Editor’s Choice: I Will Never Buy Games From Tesco
Yesterday, Tesco said that when it comes to games, they are not being treated fairly. They said that by creating a “level playing field” between them and specialist game retailers, Tesco could “keep adding value to the market” and “do things for [publishers] that no other retailer has the appetite or ability to do”. Sounds tempting.
Tesco, one of the largest retailers in Britain with a clear and unapologetic advantage over specialist retailers like GAME, think they’re being treated unfairly. The shop which routinely uses the fact they have a huge company backing them and is able to sell brand new games for a loss, just to makes sales, is the underdog.
With one breath they say they’re getting the hard bargain and it’s unfair, and then with the other point out that they could, if given a “fair” chance, utterly crush every other game seller on market.
The biggest thing we want as a retailer isn’t exclusive content – let’s take this one step at a time – just give us the opportunity to compete on a level playing field.
This all follows Tesco’s push to cover more than food. As their 2010 Annual report says:
With our growing range in-store, customers are recognising the convenience of buying non-food items with their weekly groceries, rather than making a special trip to the high street. Our sales in toys, for example, continue to grow rapidly – up 25% this year.
They openly say they can and will try to take customers away from shops like GAME (which, to be fair, are twats, but it’s all relative). And they want to eventually sell exclusive content to prey those last few pounds out of GAME’s cold dead hands.
And they can do this best by canceriously building shops wherever they like. Shouldn’t fair trade and planning permission stop them if it was a problem? It should, but it doesn’t. Tesco, and other large supermarket chains, are well known to be able to skirt the law when it comes to planning permission, either using their size to ignore the law, or bribing local councils. (Supermarket Sweep, March 2011. pdf link )
They are, and have been for some time, aggressively closing a noose around videogame retail — all specialist retail for that matter — in Britain, and almost without challenge. Now they are trying to sweet-talk publishers into signing their death warrant.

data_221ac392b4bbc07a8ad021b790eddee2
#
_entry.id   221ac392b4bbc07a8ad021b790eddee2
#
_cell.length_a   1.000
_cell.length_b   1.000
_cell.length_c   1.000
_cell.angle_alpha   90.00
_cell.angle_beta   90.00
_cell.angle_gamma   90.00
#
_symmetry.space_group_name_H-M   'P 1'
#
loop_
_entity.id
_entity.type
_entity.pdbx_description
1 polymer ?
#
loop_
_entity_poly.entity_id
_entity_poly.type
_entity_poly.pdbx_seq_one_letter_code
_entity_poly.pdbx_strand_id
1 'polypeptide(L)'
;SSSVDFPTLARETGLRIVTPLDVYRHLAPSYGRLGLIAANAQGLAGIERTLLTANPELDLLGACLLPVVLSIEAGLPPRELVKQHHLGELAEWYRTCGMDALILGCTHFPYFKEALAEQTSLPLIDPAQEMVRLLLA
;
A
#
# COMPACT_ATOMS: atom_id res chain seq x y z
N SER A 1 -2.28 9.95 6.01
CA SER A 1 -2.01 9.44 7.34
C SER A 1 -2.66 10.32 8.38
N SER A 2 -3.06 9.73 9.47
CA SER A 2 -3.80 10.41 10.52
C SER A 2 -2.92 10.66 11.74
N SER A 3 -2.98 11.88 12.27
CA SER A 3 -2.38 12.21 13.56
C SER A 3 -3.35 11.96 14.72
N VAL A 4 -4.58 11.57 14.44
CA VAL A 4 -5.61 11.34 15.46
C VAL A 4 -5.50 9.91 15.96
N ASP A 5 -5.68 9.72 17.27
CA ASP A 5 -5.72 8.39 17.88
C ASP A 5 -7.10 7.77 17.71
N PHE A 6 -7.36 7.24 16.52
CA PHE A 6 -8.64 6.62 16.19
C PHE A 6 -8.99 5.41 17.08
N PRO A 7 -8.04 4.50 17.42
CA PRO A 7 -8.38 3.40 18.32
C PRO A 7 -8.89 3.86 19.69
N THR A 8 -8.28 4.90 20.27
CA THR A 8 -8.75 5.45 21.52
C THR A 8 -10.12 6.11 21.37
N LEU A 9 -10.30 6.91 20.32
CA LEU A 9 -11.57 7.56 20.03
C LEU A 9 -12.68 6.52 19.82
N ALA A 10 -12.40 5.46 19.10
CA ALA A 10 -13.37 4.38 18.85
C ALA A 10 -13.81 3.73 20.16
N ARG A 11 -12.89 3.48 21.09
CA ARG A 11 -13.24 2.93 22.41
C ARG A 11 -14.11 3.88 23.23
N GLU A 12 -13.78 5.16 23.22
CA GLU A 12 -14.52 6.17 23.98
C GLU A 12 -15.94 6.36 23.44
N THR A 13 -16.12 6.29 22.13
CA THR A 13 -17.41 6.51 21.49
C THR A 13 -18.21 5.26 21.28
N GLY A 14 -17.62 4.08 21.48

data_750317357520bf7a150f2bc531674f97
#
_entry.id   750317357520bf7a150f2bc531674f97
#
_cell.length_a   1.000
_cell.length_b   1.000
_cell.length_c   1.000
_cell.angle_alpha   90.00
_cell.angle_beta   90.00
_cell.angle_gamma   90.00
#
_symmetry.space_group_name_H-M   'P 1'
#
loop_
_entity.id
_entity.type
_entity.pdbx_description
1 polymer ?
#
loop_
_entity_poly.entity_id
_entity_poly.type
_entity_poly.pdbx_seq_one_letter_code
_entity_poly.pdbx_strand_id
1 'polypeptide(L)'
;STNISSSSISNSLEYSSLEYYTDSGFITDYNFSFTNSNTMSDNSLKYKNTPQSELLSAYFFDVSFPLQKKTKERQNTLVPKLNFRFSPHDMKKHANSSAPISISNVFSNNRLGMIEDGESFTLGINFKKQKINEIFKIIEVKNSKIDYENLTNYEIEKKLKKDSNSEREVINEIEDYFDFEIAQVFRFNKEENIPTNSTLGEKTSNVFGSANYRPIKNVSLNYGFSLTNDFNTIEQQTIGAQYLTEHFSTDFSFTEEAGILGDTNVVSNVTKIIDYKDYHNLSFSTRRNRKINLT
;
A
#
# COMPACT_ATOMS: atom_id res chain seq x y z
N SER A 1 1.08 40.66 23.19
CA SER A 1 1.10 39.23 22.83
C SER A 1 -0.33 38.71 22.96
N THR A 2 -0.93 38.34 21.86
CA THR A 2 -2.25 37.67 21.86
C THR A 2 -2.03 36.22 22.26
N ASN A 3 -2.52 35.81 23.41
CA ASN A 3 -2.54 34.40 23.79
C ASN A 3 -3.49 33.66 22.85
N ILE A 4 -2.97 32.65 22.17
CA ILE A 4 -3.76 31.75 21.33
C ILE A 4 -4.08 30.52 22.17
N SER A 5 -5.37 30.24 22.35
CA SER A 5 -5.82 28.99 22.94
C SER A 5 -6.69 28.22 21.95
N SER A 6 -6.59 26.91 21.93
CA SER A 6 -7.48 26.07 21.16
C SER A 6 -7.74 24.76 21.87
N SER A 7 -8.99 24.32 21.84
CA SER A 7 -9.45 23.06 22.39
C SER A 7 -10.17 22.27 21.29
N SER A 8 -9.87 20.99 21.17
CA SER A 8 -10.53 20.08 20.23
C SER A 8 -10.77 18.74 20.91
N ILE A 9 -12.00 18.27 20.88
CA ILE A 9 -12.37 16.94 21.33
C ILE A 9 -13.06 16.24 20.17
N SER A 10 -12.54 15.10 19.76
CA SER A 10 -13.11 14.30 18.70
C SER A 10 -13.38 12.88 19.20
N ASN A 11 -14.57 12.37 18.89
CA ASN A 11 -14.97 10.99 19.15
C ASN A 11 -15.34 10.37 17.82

Well they can fuck right off.
I will never buy a videogame from Tesco because I like videogames. I like more than one retailer, I like developers not going out of business, I like choice and I don’t like the idea that one of the greediest and immoral retailers out there could get a stranglehold on my hobby.
Why am I so angry with those who suggest that every little helps? Because when they say “every little”, they really mean it. They will wring blood from a stone if they think they can make a little bit more money out of it. Just look at their track record with groceries.
Due to near total control of the market, the large supermarket chains like Tesco routinely get away with the following (taken from A Review of Recommendations and Remedies to Address Supermarket Buyer Power in the EU, June 2010, pdf link):
- Delay payments to suppliers, creating problems for the latter in financing the gap.
- Engage in retrospective changes in terms of supply, e.g. by requiring retrospective rebates based on the level of sales in the year.
- Require fees to be paid by a supplier as a condition of carrying/stocking the latter’s product.
- Require payment for the location of a good in their stores e.g. on a middle shelf or at the end of an aisle.
Meaning, if games start to be sold in large quantities by places like Tesco: publishers and developers may not get paid on time, or when they are, may not be paid what was previously agreed; publishers may have to actually pay Tesco to have their game stocked (if Tesco are the biggest retailer, they’d have no choice); and be charged more to have games placed in more accessible shelves — the bigger the publisher, the more shelf space they can afford.
I don’t think it takes a genius to realise than in an environment like that, you can wave goodbye to videogames as you know them.
I for one won’t be killing videogames in Britain. I for one won’t be buying games from Tesco.
[Ed - This article has been updated to remove an incorrect link to Tesco's ethic's policy]